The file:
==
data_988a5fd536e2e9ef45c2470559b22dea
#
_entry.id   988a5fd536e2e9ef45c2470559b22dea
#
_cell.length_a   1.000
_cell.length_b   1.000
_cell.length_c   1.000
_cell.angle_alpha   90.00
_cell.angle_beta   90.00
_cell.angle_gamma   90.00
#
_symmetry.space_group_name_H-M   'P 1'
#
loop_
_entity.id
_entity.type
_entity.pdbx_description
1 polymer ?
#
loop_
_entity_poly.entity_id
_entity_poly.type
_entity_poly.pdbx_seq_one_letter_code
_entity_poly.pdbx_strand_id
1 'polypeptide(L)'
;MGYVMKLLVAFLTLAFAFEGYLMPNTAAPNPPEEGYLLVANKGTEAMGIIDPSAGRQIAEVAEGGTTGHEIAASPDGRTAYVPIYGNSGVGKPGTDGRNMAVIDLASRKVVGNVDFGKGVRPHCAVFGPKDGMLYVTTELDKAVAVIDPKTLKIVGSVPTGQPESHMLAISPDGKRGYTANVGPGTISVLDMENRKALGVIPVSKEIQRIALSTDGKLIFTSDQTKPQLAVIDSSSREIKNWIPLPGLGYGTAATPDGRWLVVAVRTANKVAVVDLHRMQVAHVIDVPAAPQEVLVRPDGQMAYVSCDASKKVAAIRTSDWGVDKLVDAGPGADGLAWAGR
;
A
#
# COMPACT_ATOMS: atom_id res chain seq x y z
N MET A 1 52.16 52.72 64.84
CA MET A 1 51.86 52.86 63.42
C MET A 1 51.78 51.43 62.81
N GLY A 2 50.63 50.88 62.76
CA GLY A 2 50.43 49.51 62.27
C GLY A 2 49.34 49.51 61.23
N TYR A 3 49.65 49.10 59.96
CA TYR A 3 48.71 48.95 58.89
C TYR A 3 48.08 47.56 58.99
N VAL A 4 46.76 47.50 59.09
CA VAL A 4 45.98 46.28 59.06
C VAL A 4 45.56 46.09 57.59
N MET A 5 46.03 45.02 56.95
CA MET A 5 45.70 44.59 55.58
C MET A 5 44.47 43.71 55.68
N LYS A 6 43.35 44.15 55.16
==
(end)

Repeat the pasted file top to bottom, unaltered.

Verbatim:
data_988a5fd536e2e9ef45c2470559b22dea
#
_entry.id   988a5fd536e2e9ef45c2470559b22dea
#
_cell.length_a   1.000
_cell.length_b   1.000
_cell.length_c   1.000
_cell.angle_alpha   90.00
_cell.angle_beta   90.00
_cell.angle_gamma   90.00
#
_symmetry.space_group_name_H-M   'P 1'
#
loop_
_entity.id
_entity.type
_entity.pdbx_description
1 polymer ?
#
loop_
_entity_poly.entity_id
_entity_poly.type
_entity_poly.pdbx_seq_one_letter_code
_entity_poly.pdbx_strand_id
1 'polypeptide(L)'
;MGYVMKLLVAFLTLAFAFEGYLMPNTAAPNPPEEGYLLVANKGTEAMGIIDPSAGRQIAEVAEGGTTGHEIAASPDGRTAYVPIYGNSGVGKPGTDGRNMAVIDLASRKVVGNVDFGKGVRPHCAVFGPKDGMLYVTTELDKAVAVIDPKTLKIVGSVPTGQPESHMLAISPDGKRGYTANVGPGTISVLDMENRKALGVIPVSKEIQRIALSTDGKLIFTSDQTKPQLAVIDSSSREIKNWIPLPGLGYGTAATPDGRWLVVAVRTANKVAVVDLHRMQVAHVIDVPAAPQEVLVRPDGQMAYVSCDASKKVAAIRTSDWGVDKLVDAGPGADGLAWAGR
;
A
#
# COMPACT_ATOMS: atom_id res chain seq x y z
N MET A 1 52.16 52.72 64.84
CA MET A 1 51.86 52.86 63.42
C MET A 1 51.78 51.43 62.81
N GLY A 2 50.63 50.88 62.76
CA GLY A 2 50.43 49.51 62.27
C GLY A 2 49.34 49.51 61.23
N TYR A 3 49.65 49.10 59.96
CA TYR A 3 48.71 48.95 58.89
C TYR A 3 48.08 47.56 58.99
N VAL A 4 46.76 47.50 59.09
CA VAL A 4 45.98 46.28 59.06
C VAL A 4 45.56 46.09 57.59
N MET A 5 46.03 45.02 56.95
CA MET A 5 45.70 44.59 55.58
C MET A 5 44.47 43.71 55.68
N LYS A 6 43.35 44.15 55.16